Securing the Maritime Domain: U.S. and New Zealand in a Bordered Pacific

Author: Nicklin, Germana

Published in National Security Journal, 17 March 2021

https://doi.org/10.36878/nsj20210317.03

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Abstract
Maritime security in the Pacific differs according to whose security is under threat and in what geographical location. Like the fluidity of the ocean, maritime security is dynamic involving multiple interests. But the Pacific is also a very bordered space. Drawing on a December 2019 study tour of US defence facilities in Hawai’i, this article addresses the question “How are United States (US) and New Zealand maritime security interests bordered in the Pacific and what are the implications?” First, the article situates maritime security within state territoriality and defence of borders. It then examines the Pacific Ocean as a bordered space, and sketches US and New Zealand interests within it, including differentiating Indo-Pacific from Pacific. Next, each country’s means of securing their maritime domains in the Pacific is explicated, the arenas of cooperation and gaps in knowledge worth researching further. It concludes by discussing US-NZ maritime cooperation within the framing of a Pacific maritime borderscape. One potential borderscape is the Polynesian Triangle. This article argues that defining a specifically bordered theatre of cooperation such as the Polynesian Triangle, driven by Pacific Island needs, is required to provide balance and visibility to non-military maritime security matters. Such a theatre of cooperation warrants further research.

Keywords: Maritime security, Pacific, borderscape, Indo-Pacific, United States, New Zealand.


Introduction
The Pacific Ocean is a geographical space dominated by narratives of human crossings – trade, migrations, and the exercise of maritime power. Maritime power and its potential effect on trade routes in the Pacific region has dominated 21st century narratives, opposing one side of the Pacific Ocean against the other, specifically China and the United States.1 This opposition is potentially destabilising for the region, but there are other important dynamics, particularly for New Zealand, that get far less attention.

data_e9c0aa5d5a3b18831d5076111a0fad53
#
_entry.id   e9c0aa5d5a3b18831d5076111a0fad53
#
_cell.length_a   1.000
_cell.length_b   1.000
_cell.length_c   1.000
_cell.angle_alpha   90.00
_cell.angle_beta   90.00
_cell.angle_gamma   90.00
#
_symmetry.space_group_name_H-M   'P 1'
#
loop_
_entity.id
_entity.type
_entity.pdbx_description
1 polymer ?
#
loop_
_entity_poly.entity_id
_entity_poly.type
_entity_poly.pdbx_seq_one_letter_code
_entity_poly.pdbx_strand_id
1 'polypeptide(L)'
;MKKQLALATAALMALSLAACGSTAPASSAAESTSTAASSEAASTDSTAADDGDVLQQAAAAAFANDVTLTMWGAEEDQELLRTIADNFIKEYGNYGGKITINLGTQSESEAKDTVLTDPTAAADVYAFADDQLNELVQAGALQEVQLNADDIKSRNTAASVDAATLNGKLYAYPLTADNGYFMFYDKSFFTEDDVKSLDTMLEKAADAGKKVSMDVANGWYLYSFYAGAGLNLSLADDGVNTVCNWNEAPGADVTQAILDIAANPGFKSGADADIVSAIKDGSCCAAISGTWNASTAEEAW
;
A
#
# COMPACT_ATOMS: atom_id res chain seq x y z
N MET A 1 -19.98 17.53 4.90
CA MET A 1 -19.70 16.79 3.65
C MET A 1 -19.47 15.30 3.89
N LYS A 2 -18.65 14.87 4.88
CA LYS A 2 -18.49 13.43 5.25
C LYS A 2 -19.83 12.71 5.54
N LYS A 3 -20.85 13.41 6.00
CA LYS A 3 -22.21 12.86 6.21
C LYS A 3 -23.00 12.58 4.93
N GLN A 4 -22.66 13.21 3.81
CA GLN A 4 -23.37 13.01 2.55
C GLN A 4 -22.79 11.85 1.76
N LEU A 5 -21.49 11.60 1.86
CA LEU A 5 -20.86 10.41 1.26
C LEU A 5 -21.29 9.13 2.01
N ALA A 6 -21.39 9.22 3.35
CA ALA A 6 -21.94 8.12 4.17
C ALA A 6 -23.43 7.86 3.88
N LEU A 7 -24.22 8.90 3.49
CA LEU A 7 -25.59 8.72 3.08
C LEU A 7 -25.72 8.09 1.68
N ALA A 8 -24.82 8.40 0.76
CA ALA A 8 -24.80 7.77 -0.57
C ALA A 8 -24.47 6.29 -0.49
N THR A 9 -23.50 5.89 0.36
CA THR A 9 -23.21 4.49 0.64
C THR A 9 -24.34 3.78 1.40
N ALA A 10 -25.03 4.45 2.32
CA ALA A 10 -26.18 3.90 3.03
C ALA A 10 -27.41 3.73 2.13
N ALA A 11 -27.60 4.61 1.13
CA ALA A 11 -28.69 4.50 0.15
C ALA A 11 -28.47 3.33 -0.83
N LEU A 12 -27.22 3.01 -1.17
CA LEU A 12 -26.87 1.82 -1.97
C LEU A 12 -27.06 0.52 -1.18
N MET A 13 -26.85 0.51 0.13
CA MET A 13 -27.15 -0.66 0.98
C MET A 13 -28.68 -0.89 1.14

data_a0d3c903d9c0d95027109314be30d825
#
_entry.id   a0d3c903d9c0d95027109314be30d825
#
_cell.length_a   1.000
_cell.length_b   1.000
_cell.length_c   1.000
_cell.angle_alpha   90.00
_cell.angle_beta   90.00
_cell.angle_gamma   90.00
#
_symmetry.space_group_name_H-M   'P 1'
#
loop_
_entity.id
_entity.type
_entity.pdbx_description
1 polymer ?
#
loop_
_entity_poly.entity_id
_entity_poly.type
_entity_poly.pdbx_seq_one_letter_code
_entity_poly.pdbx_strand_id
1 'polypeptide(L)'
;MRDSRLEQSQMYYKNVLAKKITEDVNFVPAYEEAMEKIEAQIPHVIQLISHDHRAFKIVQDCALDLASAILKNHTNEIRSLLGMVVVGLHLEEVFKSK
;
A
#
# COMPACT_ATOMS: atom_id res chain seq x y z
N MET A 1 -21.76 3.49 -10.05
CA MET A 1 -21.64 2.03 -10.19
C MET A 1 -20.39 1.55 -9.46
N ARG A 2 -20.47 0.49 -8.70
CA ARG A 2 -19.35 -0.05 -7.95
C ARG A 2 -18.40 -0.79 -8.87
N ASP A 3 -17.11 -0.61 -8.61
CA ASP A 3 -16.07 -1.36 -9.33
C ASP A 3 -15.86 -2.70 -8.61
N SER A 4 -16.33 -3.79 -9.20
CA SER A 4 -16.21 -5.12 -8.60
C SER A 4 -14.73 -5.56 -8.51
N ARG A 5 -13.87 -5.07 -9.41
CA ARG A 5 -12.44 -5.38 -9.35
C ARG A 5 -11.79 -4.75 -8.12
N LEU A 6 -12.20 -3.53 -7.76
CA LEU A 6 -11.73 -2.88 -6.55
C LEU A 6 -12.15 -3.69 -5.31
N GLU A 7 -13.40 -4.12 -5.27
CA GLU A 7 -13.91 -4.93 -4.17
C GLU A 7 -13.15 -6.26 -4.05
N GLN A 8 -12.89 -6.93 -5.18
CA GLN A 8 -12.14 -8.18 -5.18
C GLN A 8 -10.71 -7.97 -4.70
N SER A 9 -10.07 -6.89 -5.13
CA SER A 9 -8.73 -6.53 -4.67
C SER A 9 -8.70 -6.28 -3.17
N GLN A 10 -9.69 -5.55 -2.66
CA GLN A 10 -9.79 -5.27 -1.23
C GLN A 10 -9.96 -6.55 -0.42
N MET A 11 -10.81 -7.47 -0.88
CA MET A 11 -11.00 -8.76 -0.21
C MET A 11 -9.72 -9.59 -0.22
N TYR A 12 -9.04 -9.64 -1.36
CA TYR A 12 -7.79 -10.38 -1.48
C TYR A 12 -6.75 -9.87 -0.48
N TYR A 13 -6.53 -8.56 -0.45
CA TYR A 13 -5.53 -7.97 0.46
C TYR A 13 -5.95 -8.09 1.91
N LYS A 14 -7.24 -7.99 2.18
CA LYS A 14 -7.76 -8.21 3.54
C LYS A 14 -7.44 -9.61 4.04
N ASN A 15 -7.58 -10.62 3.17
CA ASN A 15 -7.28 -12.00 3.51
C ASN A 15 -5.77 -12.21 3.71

One area in which these other dynamics play out is non-military maritime security, epitomised by the Boe Declaration on Regional Security signed by Pacific Island Forum leaders in 2018.2 A study tour of United States defence facilities in Hawai’i from 9-13 December 2019 provided the author with a unique opportunity to enter the maritime security world of one of the great powers in the region – the United States (US) and to reflect on its connection with New Zealand. Hawai’i is strategically positioned geographically for the deployment of military and non-military capabilities into Asia and the North West Pacific. Significant naval and air-borne craft are stationed in Hawai’i. One of the non-military capabilities stationed there is the US Coast Guard.

Stimulated by this study tour, this article addresses the question “How are US and New Zealand maritime security interests bordered in the Pacific and what are the implications?” It does not examine the nature of maritime threats, which are covered well elsewhere, but rather focuses on the Pacific maritime security arena. First, the article situates maritime security within state territoriality and defence of borders. It then examines the Pacific Ocean as a bordered space, and sketches US and New Zealand interests within it, including differentiating Indo-Pacific from Pacific. Next, each country’s means of securing their maritime domains in the Pacific is explicated, and the arenas of cooperation. It concludes by discussing US-NZ maritime cooperation within the framing of a Pacific maritime borderscape. It argues that defining a specifically bordered theatre of cooperation driven by Pacific Island needs is required to provide balance and visibility to non-military maritime security matters. Such a theatre of cooperation warrants further research.

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1 Dr Germana Nicklin, is Senior Lecturer at Massey University. Email g.nicklin@massey.ac.nz